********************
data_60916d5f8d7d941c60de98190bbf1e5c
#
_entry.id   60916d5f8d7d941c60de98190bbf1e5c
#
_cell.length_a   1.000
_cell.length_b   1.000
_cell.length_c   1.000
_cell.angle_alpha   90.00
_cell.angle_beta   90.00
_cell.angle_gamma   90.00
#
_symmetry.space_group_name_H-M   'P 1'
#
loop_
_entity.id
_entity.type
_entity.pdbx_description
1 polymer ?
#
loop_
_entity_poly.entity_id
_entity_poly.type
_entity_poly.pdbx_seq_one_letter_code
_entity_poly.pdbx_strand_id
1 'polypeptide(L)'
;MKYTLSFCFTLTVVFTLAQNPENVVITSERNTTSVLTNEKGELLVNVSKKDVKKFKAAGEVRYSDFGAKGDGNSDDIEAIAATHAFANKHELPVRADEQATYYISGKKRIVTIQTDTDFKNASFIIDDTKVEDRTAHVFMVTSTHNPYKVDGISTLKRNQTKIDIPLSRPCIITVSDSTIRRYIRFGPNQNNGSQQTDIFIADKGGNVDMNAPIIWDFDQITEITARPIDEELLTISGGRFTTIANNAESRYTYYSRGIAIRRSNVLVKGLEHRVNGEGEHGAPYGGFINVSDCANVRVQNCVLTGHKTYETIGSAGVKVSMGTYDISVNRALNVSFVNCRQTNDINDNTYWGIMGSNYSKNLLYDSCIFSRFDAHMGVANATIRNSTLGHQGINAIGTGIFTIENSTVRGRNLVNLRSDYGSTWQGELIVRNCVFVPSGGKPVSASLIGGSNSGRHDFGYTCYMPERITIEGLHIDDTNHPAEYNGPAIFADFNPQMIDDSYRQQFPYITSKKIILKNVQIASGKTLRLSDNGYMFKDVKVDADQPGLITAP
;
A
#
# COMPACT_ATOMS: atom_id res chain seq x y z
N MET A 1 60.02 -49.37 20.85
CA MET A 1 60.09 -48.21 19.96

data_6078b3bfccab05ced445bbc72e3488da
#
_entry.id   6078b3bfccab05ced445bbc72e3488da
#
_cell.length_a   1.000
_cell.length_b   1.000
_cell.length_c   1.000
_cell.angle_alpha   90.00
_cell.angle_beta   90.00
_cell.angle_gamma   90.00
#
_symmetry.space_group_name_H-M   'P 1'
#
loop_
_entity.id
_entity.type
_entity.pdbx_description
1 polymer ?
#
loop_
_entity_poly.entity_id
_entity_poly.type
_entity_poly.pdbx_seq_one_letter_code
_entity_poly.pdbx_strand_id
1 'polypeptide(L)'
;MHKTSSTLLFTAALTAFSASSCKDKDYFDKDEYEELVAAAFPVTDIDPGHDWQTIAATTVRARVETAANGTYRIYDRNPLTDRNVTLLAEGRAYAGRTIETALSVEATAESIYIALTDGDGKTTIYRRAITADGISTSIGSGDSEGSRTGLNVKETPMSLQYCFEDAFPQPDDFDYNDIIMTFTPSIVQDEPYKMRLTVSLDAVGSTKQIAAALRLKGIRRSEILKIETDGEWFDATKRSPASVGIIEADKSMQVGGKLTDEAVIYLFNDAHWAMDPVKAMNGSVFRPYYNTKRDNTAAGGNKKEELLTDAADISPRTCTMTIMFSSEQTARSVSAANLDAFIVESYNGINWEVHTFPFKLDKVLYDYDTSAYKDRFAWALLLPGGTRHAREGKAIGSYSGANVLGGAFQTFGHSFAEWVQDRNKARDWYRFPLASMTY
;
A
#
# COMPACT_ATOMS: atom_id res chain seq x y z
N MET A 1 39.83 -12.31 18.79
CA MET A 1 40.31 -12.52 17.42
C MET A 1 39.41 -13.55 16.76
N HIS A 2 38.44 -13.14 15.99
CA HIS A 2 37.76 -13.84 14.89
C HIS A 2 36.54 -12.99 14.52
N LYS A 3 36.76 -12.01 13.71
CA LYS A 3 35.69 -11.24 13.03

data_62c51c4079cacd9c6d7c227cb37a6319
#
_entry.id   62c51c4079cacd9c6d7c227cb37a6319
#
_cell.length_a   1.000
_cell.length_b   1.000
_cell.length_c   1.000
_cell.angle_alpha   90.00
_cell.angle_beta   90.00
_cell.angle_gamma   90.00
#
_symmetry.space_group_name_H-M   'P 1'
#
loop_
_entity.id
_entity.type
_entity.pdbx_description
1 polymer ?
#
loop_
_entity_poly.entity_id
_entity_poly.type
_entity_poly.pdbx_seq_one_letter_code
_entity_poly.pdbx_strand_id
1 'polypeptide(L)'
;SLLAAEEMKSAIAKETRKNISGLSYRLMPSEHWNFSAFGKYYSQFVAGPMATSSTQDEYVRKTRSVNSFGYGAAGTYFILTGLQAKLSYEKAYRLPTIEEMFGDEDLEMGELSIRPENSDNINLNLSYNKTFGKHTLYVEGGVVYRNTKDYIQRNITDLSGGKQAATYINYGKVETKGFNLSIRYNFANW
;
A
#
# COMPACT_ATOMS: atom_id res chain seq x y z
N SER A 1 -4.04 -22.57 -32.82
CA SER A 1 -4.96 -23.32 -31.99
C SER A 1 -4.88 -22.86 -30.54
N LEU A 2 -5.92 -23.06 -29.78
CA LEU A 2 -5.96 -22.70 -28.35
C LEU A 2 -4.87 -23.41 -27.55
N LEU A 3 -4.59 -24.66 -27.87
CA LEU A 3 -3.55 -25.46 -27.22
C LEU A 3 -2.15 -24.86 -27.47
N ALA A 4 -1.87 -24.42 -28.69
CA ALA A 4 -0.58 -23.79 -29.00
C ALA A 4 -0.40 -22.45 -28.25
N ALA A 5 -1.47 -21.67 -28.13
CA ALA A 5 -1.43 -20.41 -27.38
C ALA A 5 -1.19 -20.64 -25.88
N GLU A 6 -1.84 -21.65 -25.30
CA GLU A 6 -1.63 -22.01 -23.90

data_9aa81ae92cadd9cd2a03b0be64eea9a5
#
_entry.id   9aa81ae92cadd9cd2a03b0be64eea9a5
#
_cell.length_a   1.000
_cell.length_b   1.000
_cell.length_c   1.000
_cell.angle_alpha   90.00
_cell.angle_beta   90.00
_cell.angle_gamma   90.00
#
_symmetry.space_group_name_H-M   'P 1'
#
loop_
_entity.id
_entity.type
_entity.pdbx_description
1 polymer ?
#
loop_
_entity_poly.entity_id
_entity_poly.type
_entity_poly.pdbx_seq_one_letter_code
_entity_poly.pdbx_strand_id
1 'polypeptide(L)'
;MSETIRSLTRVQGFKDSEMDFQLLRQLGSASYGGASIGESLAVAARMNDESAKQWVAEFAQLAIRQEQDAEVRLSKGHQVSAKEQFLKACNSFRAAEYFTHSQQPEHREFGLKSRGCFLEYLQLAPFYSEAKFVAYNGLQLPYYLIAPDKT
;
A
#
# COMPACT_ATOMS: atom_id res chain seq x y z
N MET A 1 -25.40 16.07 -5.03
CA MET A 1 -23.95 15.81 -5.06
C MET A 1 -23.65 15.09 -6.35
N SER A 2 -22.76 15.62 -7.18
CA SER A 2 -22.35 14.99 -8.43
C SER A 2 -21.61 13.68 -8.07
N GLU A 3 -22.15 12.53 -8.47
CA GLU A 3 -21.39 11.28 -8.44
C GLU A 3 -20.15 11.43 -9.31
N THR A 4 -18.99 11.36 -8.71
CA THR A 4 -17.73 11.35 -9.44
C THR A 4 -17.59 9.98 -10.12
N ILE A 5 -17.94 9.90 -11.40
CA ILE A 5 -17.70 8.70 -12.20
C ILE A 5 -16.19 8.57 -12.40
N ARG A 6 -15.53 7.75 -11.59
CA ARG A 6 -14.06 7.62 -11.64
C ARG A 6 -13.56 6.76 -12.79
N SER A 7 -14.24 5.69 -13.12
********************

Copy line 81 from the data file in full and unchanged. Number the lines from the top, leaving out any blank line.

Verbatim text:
#